Facebook: Technical error caused vulgar translation of Chinese leader’s name

Myanmar State Counselor Aung San Suu Kyi, right, and Chinese President Xi Jinping signed dozens of agreements covering massive Beijing-backed infrastructure plans on Saturday, Jan. 18, 2020. (AP)
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Updated 19 January 2020

Facebook: Technical error caused vulgar translation of Chinese leader’s name

  • Error came to light on the second day of a visit by the president to the Southeast Asian country
  • Facebook system did not have President Xi Jinping’s name in its Burmese database and guessed at the translation

YANGON: Facebook on Saturday blamed a technical error for Chinese leader Xi Jinping’s name appearing in posts on its platform which was mistranslated into English from Burmese, apologizing for any offense caused.
The error came to light on the second day of a visit by the president to the Southeast Asian country, where Xi and state counsellor Aung San Suu Kyi signed dozens of agreements covering massive Beijing-backed infrastructure plans.
It was not clear how long the issue lasted but Google’s translation function did not show the same error.
“We fixed a technical issue that caused incorrect translations from Burmese to English on Facebook. This should not have happened and we are taking steps to ensure it doesn’t happen again. We sincerely apologize for the offense this has caused,” Facebook said in a statement.
The Facebook system did not have President Xi Jinping’s name in its Burmese database and guessed at the translation, the company said.
China’s foreign ministry declined comment.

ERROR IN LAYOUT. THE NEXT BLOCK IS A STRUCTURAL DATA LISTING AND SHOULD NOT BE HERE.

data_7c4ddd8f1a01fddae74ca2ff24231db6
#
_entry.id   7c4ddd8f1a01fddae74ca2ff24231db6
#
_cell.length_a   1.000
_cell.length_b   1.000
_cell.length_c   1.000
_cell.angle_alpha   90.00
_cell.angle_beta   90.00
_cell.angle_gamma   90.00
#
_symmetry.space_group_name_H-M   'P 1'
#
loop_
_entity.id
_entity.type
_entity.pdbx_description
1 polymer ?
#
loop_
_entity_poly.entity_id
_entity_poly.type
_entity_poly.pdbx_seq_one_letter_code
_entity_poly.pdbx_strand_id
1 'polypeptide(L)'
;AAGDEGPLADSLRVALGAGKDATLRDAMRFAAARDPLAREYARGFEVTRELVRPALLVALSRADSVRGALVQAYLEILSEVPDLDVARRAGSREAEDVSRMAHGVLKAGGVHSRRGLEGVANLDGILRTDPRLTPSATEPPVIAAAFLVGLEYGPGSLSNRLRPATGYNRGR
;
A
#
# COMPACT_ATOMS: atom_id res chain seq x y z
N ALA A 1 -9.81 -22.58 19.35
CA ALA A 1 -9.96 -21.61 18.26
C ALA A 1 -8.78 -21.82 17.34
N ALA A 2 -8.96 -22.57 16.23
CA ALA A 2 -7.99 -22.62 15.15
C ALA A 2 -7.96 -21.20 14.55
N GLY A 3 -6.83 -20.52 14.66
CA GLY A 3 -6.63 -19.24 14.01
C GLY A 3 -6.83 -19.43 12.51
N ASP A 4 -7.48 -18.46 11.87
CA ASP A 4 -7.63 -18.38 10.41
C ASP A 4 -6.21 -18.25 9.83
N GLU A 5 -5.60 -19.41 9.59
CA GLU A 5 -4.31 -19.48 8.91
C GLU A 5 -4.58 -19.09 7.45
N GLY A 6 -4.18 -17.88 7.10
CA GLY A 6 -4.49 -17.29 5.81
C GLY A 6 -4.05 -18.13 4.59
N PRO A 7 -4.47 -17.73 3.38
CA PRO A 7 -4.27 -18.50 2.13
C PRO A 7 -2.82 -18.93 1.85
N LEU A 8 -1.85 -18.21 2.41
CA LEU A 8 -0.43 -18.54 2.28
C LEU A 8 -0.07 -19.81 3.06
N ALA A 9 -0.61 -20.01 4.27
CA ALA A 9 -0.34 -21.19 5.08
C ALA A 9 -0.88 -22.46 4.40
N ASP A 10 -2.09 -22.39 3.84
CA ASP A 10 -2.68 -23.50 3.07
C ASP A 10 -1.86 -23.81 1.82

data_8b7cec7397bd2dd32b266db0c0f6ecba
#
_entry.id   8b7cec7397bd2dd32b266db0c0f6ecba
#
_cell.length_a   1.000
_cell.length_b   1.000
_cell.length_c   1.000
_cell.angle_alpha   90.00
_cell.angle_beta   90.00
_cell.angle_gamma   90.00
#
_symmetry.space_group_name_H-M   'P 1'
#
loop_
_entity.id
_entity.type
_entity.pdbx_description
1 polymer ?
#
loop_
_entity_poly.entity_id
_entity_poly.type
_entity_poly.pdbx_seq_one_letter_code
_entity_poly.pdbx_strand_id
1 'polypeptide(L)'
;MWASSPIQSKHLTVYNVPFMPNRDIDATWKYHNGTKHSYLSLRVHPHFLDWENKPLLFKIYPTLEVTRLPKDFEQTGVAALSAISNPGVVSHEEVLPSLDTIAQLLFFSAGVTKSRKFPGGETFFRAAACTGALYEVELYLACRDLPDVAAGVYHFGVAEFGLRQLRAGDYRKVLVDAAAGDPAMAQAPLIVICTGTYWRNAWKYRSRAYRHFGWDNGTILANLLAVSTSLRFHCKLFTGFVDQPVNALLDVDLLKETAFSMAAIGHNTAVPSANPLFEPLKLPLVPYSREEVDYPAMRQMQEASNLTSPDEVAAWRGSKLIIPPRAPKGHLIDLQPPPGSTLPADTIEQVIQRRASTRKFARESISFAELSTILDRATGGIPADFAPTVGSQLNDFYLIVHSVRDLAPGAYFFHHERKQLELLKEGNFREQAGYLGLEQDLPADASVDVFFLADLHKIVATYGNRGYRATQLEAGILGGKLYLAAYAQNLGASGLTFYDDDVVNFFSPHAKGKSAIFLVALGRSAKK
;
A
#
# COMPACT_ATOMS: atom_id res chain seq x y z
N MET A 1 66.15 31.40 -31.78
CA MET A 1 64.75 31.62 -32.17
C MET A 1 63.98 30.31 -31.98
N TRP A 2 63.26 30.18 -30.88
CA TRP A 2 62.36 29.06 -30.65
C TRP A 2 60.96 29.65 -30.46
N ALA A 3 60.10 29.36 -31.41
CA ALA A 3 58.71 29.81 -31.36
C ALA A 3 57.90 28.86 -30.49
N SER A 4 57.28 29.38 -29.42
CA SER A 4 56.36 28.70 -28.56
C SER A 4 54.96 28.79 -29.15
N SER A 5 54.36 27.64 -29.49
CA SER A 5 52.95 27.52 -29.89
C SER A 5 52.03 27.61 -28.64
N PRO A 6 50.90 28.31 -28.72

Thailand suspends TV station over protests coverage

Updated 20 October 2020

Thailand suspends TV station over protests coverage

  • Thailand said on Monday that three other media organizations are under investigation
  • Protests have only gained momentum since the government announced a ban last Thursday and arrested dozens of protesters

BANGKOK: A Thai court on Tuesday ordered the suspension of an online TV station critical of the government, which has accused it of violating emergency measures aimed at ending three months of protests.
Voice TV had also been found to have breached the Computer Crime Act by uploading “false information,” digital ministry spokesman Putchapong Nodthaisong told reporters.
Thailand has drawn criticism from rights groups for banning demonstrations and the publication of news seen as damaging by the government as it tries to end the protests against Prime Minister Prayuth Chan-ocha and the powerful monarchy.
Rittikorn Mahakhachabhorn, Editor-in-Chief of Voice TV, said it would continue broadcasting until the court order arrived.
“We insist that we have been operating based on journalistic principles and we will continue our work presently,” he said.
Thailand said on Monday that three other media organizations are under investigation.
Voice TV is owned in part by the Shinawatra family of former prime minister Thaksin Shinawatra and his sister Yingluck, who was overthrown by Prayuth in a 2014 coup. Both fled Thailand to escape corruption cases they branded political.
Street protests since mid-July are the biggest challenge in decades to the monarchy under King Maha Vajiralongkorn and to Prayuth, who rejects accusations of engineering an election last year to keep power.
The demonstrations have been largely led by youths and students in contrast with a decade of street violence between supporters of Thaksin and conservative royalists before Prayuth seized power.
Protests have only gained momentum since the government announced a ban last Thursday and arrested dozens of protesters, including many of the main leaders.
A lawyer for two of them, Parit “Penguin” Chiwarak and Panusaya “Rung” Sithijirawattanakul, said they would be arrested again on Tuesday as soon as they had been freed on bail granted by a court over earlier charges related to the protests.
Prime Minister Prayuth has said he will not quit in the face of the protests.
His cabinet agreed on Tuesday to hold an emergency session of parliament next week about the crisis. Prayuth’s supporters hold a majority in the parliament, whose upper house was named entirely by his former junta.